They are taking jobs from American citizens and other foreigners with valid work visas and, to your point, likely spending the money from those jobs within the economy.  I agree that the lack of a criminal history makes them good candidates, but it is not as if these jobs would not be filled otherwise and the salaries spent in the same locations.  It can be argued that these are “jobs Americans don’t want”, but is more likely that the employers are paying less in wages than they have to due to the presence of DACA immigrants.

    Cutting them out of the workforce would impose billions in compliance costs

    Compliance costs were already forced when DACA was implemented, both government and private.  Just because it costs money to stop performing a bad policy doesn’t mean the policy shouldn’t end.  Companies have turnover all of the time.  This is not likely to put anyone out of business.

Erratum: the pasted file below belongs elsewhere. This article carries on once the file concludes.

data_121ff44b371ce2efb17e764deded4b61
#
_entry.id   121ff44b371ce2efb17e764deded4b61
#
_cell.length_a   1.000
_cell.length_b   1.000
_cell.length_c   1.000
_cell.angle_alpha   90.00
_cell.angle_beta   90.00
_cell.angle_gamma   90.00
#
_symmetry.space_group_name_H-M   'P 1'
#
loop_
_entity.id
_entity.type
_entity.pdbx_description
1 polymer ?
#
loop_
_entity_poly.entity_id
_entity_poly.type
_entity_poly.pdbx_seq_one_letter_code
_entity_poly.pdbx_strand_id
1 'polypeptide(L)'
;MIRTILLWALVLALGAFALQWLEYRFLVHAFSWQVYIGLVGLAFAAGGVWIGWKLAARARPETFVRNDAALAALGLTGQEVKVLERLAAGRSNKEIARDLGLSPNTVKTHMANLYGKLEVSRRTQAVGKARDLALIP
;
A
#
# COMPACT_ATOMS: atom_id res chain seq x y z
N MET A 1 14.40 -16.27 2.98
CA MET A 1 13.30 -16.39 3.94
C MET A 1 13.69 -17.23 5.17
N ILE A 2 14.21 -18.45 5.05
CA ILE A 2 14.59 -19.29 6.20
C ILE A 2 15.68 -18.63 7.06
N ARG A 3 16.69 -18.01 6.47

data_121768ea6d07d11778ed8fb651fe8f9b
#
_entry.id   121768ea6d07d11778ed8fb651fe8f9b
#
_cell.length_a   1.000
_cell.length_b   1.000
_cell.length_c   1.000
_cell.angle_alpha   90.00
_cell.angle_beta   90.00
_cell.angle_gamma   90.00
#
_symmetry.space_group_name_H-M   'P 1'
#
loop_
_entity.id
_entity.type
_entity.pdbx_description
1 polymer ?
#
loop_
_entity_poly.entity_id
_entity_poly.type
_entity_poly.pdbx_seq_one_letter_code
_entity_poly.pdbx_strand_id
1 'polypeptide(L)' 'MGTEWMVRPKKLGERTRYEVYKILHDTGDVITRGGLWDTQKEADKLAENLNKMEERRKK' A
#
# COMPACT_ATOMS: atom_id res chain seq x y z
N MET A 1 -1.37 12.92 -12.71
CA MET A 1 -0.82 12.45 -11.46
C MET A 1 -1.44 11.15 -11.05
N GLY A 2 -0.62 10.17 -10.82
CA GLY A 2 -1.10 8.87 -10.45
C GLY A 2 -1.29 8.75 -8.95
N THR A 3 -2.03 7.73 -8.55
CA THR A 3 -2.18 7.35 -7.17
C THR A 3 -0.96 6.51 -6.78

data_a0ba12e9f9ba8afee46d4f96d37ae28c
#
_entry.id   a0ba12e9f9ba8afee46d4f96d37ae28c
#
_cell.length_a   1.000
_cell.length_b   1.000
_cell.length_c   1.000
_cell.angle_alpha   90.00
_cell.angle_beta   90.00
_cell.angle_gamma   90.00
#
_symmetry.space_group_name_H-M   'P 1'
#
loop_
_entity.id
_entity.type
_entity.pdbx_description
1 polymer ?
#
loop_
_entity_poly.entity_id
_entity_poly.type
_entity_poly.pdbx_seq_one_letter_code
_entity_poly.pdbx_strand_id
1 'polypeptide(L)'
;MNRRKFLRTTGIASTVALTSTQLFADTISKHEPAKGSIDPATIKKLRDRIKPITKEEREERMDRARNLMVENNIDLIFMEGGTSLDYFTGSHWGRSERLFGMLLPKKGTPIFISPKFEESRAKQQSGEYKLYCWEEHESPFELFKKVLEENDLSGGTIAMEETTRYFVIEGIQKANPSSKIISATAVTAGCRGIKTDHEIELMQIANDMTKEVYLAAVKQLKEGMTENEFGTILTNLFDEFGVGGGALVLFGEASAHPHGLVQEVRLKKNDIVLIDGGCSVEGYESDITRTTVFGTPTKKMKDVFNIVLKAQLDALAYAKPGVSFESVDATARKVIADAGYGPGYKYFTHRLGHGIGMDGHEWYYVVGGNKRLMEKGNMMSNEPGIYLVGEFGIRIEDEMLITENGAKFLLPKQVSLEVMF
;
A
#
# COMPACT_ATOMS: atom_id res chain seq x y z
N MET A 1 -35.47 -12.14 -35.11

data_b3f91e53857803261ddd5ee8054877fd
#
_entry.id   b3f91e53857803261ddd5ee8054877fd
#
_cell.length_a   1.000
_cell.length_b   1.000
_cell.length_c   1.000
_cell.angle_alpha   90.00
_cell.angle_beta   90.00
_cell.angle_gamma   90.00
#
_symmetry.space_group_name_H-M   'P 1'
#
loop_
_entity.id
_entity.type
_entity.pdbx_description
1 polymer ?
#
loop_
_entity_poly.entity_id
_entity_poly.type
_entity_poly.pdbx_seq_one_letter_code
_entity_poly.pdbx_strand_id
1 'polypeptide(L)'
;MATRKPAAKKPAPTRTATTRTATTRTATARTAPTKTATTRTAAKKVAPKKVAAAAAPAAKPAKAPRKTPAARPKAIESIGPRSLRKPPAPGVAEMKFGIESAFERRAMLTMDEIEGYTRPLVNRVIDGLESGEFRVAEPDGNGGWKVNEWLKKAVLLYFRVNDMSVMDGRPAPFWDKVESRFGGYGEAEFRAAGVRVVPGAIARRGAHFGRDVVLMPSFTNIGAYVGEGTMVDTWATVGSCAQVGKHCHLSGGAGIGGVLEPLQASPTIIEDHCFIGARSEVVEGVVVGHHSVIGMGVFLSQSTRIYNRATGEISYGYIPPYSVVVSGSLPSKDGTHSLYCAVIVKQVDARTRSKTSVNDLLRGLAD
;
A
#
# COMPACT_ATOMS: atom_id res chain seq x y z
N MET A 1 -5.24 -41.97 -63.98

they are in danger of being sent to countries they have never lived in

    Do the parents hold any blame here, or is it all Trump’s fault?  “For the children” isn’t always the answer to bad policy.

     DACA is something that Congress should do, not the President.

    Absolutely.  Congress is screwing the pooch with ACA and DACA.

    I can sympathize with the individuals in question, but they were in the country illegally when they applied for the deferral and likely will stay in the country illegally after the deferral ends.  As good law-abiding folks, they don’t even have to move to a sanctuary city to avoid deportation.  Applications for citizenship can proceed in accordance with law.